Theater Review: ‘The True’ at Pershing Square Signature Center

By Jonathan Spira on 16 October 2018
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Dorothea “Polly” Noonan died on November 14, 2003. She had retired in 1973 after nearly four decades of service to the New York State Senate and had also been a major force in the Democratic Party, having served on the National Democratic Committee and as vice-chair of the N.Y.S. Democratic Committee.

In “The True,” Edie Falco, star of “The Sopranos” and “Nurse Jackie,” is galvanizing as Polly, in a story loosely based on the real-life character.  It’s 1977 and Polly is the advisor to and long-time confidante of Albany’s 11-term mayor, Erastus Corning II (played so realistically by Michael McKean).  Corning has lost his footing as he mourns the loss of his mentor, 92-year-old Daniel P. O’Connell and faces his first primary challenge in decades, while Polly is rarin’ to go out and campaign.  [The real-life Mayor Corning died in office in 1983 after first having been elected in 1942.]

Corning and O’Connell typify the idea of a political machine where voters find an envelope with $5 in it on election day and the ward leader takes care of these voters from cradle to grave (if they are Democrats, that is). Stubborn and foul-mouthed Polly is exactly the type of politician you’d expect to find in a smoke-filled back room, except for the fact that she’s a woman, a fact that her fellow pols of the 1970s don’t seem to know what to do with.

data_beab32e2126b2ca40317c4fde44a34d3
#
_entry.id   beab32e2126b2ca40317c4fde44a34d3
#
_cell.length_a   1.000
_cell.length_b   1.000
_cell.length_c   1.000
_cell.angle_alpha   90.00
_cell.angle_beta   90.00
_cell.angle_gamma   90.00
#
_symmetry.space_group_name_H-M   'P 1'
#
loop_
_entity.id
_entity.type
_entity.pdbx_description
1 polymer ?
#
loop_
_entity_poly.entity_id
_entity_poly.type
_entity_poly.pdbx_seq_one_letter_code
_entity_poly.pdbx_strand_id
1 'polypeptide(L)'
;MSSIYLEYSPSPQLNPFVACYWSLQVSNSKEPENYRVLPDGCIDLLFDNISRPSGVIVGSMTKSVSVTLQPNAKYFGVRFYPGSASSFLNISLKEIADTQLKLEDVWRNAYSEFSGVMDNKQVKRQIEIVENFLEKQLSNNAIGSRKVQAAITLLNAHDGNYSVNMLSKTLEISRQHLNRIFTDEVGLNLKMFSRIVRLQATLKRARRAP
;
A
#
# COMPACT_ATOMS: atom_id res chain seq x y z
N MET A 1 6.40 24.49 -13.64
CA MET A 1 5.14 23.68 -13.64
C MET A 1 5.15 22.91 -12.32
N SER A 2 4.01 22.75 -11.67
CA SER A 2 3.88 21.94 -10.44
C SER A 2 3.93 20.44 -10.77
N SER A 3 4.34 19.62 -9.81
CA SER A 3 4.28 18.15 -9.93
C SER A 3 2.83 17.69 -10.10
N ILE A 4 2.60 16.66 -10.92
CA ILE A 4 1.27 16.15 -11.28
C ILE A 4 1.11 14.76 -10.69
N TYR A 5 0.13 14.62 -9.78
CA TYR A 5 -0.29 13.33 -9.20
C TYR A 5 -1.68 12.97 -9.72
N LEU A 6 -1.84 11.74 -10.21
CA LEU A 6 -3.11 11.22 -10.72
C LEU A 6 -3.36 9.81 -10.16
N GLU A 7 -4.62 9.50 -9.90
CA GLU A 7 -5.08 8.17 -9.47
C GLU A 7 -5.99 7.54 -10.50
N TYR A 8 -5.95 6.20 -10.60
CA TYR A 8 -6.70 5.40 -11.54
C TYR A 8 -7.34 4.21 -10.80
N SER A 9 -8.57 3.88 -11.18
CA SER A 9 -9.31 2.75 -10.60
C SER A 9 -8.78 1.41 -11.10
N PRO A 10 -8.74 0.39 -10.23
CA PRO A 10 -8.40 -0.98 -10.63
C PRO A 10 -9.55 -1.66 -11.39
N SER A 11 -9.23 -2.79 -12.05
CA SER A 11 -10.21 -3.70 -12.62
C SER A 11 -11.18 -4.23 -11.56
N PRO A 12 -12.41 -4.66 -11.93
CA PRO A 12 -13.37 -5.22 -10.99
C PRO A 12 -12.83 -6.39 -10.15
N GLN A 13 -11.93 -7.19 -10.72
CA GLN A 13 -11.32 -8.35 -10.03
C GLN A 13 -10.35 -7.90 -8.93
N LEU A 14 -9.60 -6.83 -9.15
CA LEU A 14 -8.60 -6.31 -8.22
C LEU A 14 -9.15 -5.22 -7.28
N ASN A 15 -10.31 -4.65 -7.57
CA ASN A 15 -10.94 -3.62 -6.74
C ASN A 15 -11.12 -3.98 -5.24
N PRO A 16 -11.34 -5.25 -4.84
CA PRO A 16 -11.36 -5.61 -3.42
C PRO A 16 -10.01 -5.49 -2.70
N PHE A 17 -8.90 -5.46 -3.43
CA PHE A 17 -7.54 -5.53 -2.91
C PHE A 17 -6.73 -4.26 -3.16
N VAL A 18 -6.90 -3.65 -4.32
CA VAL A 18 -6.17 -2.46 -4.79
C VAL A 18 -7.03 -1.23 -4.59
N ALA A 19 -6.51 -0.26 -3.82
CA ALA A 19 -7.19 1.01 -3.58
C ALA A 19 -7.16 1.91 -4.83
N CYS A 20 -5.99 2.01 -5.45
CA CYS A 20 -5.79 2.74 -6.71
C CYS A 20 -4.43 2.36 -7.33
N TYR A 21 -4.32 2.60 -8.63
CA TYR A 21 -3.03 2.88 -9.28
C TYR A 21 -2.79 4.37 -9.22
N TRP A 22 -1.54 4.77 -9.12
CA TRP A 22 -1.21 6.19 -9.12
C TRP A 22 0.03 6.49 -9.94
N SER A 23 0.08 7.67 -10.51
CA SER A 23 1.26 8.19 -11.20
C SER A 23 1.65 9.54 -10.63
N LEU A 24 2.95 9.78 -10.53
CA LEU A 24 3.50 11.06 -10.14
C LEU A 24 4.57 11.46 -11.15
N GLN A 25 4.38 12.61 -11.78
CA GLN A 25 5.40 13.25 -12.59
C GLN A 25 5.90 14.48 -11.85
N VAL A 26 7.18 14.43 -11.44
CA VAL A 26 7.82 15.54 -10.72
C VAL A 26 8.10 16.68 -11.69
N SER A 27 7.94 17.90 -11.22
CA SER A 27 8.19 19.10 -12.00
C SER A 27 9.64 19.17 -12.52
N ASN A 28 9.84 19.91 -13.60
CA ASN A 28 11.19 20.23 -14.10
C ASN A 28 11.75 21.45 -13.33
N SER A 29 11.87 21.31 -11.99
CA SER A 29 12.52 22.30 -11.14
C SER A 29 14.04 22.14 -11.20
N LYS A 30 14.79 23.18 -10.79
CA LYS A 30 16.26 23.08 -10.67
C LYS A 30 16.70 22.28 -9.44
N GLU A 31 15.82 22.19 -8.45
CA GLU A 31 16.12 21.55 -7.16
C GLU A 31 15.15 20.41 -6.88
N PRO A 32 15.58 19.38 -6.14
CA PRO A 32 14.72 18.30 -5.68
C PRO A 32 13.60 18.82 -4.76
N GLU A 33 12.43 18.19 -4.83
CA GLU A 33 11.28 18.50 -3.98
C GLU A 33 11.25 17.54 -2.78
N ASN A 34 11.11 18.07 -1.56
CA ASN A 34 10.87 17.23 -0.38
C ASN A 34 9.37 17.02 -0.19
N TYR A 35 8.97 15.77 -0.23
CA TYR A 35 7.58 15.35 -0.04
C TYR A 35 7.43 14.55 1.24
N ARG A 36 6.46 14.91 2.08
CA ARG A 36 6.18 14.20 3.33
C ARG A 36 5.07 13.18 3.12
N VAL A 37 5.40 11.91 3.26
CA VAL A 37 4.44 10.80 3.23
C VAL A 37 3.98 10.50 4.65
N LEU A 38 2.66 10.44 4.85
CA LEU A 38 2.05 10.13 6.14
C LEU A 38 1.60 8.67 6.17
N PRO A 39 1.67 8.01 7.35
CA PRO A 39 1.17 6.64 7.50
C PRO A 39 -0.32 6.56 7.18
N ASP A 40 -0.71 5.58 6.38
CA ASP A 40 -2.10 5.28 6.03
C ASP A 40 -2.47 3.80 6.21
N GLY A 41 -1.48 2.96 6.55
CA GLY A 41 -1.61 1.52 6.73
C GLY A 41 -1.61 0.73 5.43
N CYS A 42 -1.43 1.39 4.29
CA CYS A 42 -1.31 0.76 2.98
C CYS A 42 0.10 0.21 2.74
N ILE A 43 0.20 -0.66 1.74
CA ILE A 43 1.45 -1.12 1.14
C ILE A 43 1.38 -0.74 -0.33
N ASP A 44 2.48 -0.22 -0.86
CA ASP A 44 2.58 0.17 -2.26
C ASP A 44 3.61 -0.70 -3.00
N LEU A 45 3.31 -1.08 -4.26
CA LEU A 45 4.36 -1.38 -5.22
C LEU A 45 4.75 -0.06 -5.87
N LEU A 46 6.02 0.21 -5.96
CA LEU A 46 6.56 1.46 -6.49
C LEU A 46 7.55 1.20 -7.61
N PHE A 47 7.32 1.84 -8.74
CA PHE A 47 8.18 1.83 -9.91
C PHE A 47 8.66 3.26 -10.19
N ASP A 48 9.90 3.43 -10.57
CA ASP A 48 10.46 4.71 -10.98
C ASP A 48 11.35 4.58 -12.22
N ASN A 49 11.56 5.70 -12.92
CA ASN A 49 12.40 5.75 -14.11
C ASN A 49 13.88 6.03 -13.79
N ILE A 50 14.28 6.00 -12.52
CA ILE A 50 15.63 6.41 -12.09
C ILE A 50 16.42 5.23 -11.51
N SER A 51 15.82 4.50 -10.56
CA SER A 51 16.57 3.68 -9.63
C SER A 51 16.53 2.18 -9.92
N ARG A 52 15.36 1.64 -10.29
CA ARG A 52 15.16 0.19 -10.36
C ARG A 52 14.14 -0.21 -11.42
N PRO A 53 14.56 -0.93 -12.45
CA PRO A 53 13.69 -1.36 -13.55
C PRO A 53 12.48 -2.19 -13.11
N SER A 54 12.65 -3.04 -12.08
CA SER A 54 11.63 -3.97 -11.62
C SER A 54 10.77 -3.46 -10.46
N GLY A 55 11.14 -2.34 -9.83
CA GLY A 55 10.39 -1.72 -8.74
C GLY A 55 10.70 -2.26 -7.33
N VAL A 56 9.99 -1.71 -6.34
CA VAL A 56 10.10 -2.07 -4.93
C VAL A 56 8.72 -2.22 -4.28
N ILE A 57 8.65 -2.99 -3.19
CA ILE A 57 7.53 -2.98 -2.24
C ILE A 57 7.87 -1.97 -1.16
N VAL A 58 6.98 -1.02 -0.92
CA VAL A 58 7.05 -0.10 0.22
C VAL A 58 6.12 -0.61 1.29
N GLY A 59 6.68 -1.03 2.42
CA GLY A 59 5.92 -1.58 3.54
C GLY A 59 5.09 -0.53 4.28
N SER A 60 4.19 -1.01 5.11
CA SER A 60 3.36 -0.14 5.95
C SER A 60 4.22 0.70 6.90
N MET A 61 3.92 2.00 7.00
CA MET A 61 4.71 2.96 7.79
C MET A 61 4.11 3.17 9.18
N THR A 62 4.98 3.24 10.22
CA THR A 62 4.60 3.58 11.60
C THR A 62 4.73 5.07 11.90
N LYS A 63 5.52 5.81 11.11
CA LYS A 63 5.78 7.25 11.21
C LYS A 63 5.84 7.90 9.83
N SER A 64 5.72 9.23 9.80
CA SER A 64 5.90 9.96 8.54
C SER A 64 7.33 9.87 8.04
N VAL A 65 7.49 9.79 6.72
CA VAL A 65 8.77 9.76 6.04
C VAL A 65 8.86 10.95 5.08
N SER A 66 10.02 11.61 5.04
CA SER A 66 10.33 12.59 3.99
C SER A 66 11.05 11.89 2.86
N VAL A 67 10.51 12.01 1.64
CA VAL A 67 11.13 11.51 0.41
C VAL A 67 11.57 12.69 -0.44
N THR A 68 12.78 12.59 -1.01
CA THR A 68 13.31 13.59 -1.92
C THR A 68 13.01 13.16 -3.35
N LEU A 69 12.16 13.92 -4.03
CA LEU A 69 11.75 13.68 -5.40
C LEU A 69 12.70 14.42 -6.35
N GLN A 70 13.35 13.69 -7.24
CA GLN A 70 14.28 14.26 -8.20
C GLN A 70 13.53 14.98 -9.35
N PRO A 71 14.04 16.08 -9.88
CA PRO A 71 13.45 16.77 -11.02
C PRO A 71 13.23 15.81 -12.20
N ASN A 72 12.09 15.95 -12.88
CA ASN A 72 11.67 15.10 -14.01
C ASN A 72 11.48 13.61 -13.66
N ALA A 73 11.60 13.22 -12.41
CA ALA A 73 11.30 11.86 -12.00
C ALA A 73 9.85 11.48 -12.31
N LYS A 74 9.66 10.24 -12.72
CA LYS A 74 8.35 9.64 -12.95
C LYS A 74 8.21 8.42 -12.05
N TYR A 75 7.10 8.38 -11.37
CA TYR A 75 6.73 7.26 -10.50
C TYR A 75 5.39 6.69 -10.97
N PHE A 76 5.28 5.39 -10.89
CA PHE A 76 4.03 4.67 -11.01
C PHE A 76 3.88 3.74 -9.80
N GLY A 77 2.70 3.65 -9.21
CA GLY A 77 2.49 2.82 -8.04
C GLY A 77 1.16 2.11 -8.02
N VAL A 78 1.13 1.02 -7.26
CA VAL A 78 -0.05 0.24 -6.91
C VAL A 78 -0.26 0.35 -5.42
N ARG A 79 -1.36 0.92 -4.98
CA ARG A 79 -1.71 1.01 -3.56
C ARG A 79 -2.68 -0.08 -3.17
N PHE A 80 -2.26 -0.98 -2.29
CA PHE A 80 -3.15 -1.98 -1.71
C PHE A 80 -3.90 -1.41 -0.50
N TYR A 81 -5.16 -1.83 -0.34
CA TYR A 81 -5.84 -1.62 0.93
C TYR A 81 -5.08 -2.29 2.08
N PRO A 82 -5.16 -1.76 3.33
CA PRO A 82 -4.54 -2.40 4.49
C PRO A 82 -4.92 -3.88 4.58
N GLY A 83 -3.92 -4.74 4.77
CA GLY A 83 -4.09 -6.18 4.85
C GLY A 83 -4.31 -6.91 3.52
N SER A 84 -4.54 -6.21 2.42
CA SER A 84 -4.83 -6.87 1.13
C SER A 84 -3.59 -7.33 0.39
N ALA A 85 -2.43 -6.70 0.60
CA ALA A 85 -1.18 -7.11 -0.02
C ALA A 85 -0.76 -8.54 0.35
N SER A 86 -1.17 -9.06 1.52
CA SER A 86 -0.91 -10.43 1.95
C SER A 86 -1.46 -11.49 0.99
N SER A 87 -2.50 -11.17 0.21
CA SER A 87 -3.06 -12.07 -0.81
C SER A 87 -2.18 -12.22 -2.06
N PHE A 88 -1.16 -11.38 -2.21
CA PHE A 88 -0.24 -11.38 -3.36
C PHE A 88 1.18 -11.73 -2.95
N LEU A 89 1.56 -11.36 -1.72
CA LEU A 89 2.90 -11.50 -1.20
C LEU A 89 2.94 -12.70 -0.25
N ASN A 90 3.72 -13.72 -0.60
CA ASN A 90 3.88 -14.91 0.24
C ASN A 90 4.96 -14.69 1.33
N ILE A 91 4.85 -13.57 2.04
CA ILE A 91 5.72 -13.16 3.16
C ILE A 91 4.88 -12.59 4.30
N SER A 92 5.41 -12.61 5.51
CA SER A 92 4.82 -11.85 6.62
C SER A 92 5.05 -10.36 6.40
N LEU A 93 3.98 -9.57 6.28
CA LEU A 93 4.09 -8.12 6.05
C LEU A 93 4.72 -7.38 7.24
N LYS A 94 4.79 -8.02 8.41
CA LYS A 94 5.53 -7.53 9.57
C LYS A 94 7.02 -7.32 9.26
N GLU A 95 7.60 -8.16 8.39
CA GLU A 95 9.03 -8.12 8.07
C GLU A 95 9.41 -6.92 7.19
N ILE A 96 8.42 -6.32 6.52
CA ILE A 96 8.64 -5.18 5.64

The machine took care of widows and ne’er do well neighbors with pensions and patronage jobs. The local committeemen knew what every housewife and her family were having for dinner “because we were eating it with her.”

Because she’s a woman, her platonic relationship with Corning (who’s also the best friend of Polly’s long-suffering husband, Peter, played brilliantly by Peter Scolari, is the subject of innuendo and rumor.

With the nomination of the Democratic Party open to question thanks to a poll that shows the oily Howard C. Noland (Glenn Fitzgerald) ahead by a two-to-one margin, Polly does not let up.

“If somebody wants my opinion,” she snaps, “I’m going to give it,” causing her husband to reply, “Usually, even when they don’t want it.”

To paraphrase Tom Lehrer, this is the stuff that plays are made of but, while “The True” does an excellent job of providing an insider’s look at how political machines operate (the Albany political machine at the time of Mayor Corning was one of two remaining such political machines in the United States) as well as the inequality with female apparatchiks in the machine were looked upon. It’s only the passion that Falco brings to her character that keeps the play – which at 105 minutes feels twice as long – moving at all.


The True
Limited Engagement Through October 28
Pershing Square Signature Center
480 W 42nd Street
New York, N.Y.
Runtime: 1 hr. and 45 min.

(Photo: Accura Media Group)

Accura News

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